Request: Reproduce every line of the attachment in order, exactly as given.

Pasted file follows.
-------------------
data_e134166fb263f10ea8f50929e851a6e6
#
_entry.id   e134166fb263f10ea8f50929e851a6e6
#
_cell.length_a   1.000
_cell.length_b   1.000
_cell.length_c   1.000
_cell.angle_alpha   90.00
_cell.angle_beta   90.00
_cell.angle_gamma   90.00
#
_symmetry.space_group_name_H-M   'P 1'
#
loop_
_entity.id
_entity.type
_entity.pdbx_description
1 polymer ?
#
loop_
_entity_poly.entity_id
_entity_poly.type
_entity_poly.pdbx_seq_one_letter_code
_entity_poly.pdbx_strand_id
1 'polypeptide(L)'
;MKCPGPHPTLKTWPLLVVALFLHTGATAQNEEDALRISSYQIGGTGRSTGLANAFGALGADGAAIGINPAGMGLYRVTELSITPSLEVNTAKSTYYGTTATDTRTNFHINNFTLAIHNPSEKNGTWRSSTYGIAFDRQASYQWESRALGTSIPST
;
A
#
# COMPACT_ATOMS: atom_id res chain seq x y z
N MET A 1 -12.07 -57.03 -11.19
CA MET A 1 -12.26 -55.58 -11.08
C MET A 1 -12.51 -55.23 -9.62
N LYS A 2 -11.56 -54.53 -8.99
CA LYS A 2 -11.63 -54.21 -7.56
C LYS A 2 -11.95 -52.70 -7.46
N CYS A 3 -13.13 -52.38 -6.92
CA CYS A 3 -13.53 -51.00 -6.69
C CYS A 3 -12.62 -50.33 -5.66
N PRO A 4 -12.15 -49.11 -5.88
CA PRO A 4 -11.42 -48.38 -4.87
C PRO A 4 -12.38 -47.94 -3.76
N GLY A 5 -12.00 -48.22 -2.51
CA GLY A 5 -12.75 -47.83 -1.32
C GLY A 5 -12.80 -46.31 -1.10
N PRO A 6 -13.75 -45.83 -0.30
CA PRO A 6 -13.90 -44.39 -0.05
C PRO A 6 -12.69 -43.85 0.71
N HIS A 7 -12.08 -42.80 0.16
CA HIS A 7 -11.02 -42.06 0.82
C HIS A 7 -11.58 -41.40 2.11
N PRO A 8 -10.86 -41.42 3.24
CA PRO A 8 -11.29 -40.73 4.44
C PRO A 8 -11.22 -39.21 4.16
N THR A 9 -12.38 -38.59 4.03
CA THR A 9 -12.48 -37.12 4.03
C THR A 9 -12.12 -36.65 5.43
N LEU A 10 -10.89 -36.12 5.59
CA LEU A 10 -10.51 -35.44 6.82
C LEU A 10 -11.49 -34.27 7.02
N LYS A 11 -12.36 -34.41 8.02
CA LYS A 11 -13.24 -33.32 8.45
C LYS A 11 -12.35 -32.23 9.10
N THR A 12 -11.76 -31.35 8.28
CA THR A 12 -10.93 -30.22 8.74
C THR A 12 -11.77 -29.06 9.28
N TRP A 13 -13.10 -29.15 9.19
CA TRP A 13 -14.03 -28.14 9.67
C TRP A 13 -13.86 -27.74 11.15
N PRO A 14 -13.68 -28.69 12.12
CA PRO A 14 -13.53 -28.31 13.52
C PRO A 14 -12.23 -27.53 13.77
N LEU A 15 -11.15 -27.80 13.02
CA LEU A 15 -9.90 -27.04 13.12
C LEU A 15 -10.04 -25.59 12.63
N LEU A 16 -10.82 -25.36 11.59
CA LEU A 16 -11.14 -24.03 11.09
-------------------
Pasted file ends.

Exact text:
data_e134166fb263f10ea8f50929e851a6e6
#
_entry.id   e134166fb263f10ea8f50929e851a6e6
#
_cell.length_a   1.000
_cell.length_b   1.000
_cell.length_c   1.000
_cell.angle_alpha   90.00
_cell.angle_beta   90.00
_cell.angle_gamma   90.00
#
_symmetry.space_group_name_H-M   'P 1'
#
loop_
_entity.id
_entity.type
_entity.pdbx_description
1 polymer ?
#
loop_
_entity_poly.entity_id
_entity_poly.type
_entity_poly.pdbx_seq_one_letter_code
_entity_poly.pdbx_strand_id
1 'polypeptide(L)'
;MKCPGPHPTLKTWPLLVVALFLHTGATAQNEEDALRISSYQIGGTGRSTGLANAFGALGADGAAIGINPAGMGLYRVTELSITPSLEVNTAKSTYYGTTATDTRTNFHINNFTLAIHNPSEKNGTWRSSTYGIAFDRQASYQWESRALGTSIPST
;
A
#
# COMPACT_ATOMS: atom_id res chain seq x y z
N MET A 1 -12.07 -57.03 -11.19
CA MET A 1 -12.26 -55.58 -11.08
C MET A 1 -12.51 -55.23 -9.62
N LYS A 2 -11.56 -54.53 -8.99
CA LYS A 2 -11.63 -54.21 -7.56
C LYS A 2 -11.95 -52.70 -7.46
N CYS A 3 -13.13 -52.38 -6.92
CA CYS A 3 -13.53 -51.00 -6.69
C CYS A 3 -12.62 -50.33 -5.66
N PRO A 4 -12.15 -49.11 -5.88
CA PRO A 4 -11.42 -48.38 -4.87
C PRO A 4 -12.38 -47.94 -3.76
N GLY A 5 -12.00 -48.22 -2.51
CA GLY A 5 -12.75 -47.83 -1.32
C GLY A 5 -12.80 -46.31 -1.10
N PRO A 6 -13.75 -45.83 -0.30
CA PRO A 6 -13.90 -44.39 -0.05
C PRO A 6 -12.69 -43.85 0.71
N HIS A 7 -12.08 -42.80 0.16
CA HIS A 7 -11.02 -42.06 0.82
C HIS A 7 -11.58 -41.40 2.11
N PRO A 8 -10.86 -41.42 3.24
CA PRO A 8 -11.29 -40.73 4.44
C PRO A 8 -11.22 -39.21 4.16
N THR A 9 -12.38 -38.59 4.03
CA THR A 9 -12.48 -37.12 4.03
C THR A 9 -12.12 -36.65 5.43
N LEU A 10 -10.89 -36.12 5.59
CA LEU A 10 -10.51 -35.44 6.82
C LEU A 10 -11.49 -34.27 7.02
N LYS A 11 -12.36 -34.41 8.02
CA LYS A 11 -13.24 -33.32 8.45
C LYS A 11 -12.35 -32.23 9.10
N THR A 12 -11.76 -31.35 8.28
CA THR A 12 -10.93 -30.22 8.74
C THR A 12 -11.77 -29.06 9.28
N TRP A 13 -13.10 -29.15 9.19
CA TRP A 13 -14.03 -28.14 9.67
C TRP A 13 -13.86 -27.74 11.15
N PRO A 14 -13.68 -28.69 12.12
CA PRO A 14 -13.53 -28.31 13.52
C PRO A 14 -12.23 -27.53 13.77
N LEU A 15 -11.15 -27.80 13.02
CA LEU A 15 -9.90 -27.04 13.12
C LEU A 15 -10.04 -25.59 12.63
N LEU A 16 -10.82 -25.36 11.59
CA LEU A 16 -11.14 -24.03 11.09